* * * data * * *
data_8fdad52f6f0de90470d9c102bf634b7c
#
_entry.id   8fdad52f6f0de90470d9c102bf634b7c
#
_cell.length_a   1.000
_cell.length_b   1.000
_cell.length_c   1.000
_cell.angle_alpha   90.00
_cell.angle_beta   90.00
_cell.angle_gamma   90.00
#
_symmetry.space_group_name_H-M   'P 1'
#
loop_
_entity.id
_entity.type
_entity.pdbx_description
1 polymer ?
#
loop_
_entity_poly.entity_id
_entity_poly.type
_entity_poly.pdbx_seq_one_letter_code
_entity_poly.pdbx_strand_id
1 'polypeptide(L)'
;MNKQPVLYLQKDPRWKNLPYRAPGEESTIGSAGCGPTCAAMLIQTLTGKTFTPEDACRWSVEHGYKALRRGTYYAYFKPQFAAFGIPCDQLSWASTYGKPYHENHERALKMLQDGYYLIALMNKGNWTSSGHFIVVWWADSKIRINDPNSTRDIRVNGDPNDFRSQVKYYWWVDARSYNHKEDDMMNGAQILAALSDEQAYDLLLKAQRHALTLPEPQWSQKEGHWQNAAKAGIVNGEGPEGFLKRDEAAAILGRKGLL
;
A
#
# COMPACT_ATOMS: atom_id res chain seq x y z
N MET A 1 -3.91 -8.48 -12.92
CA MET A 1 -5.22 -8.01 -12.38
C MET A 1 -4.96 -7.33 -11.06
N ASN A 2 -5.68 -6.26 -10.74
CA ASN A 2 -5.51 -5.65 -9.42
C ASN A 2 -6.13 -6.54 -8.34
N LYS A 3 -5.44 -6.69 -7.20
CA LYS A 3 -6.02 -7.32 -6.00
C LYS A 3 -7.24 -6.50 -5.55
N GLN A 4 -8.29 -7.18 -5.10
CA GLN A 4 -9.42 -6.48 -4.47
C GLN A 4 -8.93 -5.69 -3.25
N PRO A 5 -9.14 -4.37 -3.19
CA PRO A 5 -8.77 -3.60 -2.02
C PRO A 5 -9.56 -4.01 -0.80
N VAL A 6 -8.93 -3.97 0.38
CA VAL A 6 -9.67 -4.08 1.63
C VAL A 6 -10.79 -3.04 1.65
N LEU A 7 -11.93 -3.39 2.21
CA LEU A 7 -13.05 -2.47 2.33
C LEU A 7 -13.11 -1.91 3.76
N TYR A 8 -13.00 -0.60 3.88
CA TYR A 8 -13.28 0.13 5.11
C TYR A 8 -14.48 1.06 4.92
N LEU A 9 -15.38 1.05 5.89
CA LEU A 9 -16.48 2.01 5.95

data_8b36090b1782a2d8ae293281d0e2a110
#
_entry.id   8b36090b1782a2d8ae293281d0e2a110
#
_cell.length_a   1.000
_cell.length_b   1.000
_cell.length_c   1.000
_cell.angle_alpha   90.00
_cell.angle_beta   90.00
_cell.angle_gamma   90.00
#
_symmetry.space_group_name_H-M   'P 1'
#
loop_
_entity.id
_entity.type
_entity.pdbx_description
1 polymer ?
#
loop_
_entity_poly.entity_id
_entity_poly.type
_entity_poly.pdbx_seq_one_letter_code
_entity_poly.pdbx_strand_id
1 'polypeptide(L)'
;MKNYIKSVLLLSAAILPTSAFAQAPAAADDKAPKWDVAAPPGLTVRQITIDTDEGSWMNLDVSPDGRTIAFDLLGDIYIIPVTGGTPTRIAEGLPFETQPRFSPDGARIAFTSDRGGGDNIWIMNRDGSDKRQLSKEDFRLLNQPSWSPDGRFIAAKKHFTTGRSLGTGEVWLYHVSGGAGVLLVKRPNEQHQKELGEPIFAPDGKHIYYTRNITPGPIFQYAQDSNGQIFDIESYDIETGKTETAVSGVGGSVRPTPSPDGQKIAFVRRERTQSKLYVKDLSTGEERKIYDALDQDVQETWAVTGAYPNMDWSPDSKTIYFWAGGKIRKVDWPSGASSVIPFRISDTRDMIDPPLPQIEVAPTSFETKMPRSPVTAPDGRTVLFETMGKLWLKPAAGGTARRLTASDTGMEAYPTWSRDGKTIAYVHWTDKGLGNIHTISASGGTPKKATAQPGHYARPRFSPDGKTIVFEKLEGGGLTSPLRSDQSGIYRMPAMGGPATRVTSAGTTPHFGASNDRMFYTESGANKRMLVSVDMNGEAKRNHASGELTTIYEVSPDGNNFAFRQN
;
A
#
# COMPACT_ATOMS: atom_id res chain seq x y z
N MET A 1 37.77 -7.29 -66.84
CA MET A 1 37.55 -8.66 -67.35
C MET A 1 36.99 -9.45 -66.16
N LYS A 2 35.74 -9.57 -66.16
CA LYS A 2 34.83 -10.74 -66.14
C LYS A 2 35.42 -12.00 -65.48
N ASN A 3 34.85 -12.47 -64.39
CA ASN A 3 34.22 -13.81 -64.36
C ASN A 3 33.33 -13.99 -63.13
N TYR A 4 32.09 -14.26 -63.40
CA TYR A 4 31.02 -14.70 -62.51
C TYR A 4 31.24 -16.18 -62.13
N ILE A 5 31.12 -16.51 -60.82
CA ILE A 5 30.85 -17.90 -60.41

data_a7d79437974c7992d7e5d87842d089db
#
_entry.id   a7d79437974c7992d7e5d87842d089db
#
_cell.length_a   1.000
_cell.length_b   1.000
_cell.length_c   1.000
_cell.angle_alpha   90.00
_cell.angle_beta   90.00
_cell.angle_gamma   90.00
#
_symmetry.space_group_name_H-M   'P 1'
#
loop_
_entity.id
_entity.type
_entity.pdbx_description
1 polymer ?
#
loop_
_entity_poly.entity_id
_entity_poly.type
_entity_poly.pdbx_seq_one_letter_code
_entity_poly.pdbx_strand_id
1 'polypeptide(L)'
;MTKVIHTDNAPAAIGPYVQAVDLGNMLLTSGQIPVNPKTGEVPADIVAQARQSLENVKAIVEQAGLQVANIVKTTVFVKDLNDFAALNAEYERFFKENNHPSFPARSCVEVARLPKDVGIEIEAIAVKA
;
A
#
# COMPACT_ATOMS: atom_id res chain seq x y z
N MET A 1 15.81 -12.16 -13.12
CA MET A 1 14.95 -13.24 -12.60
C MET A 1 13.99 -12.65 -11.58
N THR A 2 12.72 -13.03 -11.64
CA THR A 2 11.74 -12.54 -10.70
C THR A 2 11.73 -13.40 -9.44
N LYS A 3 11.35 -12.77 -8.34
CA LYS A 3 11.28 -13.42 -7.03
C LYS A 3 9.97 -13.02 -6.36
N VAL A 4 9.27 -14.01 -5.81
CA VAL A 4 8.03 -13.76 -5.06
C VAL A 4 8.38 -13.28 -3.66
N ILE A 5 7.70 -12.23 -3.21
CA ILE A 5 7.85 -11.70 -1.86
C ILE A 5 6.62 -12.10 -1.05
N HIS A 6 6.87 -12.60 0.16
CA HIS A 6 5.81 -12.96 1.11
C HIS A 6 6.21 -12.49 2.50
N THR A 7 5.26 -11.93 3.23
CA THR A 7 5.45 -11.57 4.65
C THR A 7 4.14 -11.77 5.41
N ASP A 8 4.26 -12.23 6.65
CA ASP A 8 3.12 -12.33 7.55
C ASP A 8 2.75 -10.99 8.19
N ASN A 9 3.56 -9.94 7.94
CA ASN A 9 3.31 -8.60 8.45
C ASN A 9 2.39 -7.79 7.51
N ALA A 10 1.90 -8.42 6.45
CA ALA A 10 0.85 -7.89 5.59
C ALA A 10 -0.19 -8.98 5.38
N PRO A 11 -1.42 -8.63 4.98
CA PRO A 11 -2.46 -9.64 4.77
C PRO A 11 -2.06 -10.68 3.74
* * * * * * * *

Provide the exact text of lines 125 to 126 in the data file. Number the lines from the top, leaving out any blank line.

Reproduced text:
1 'polypeptide(L)'
;MTKVIHTDNAPAAIGPYVQAVDLGNMLLTSGQIPVNPKTGEVPADIVAQARQSLENVKAIVEQAGLQVANIVKTTVFVKDLNDFAALNAEYERFFKENNHPSFPARSCVEVARLPKDVGIEIEAIAVKA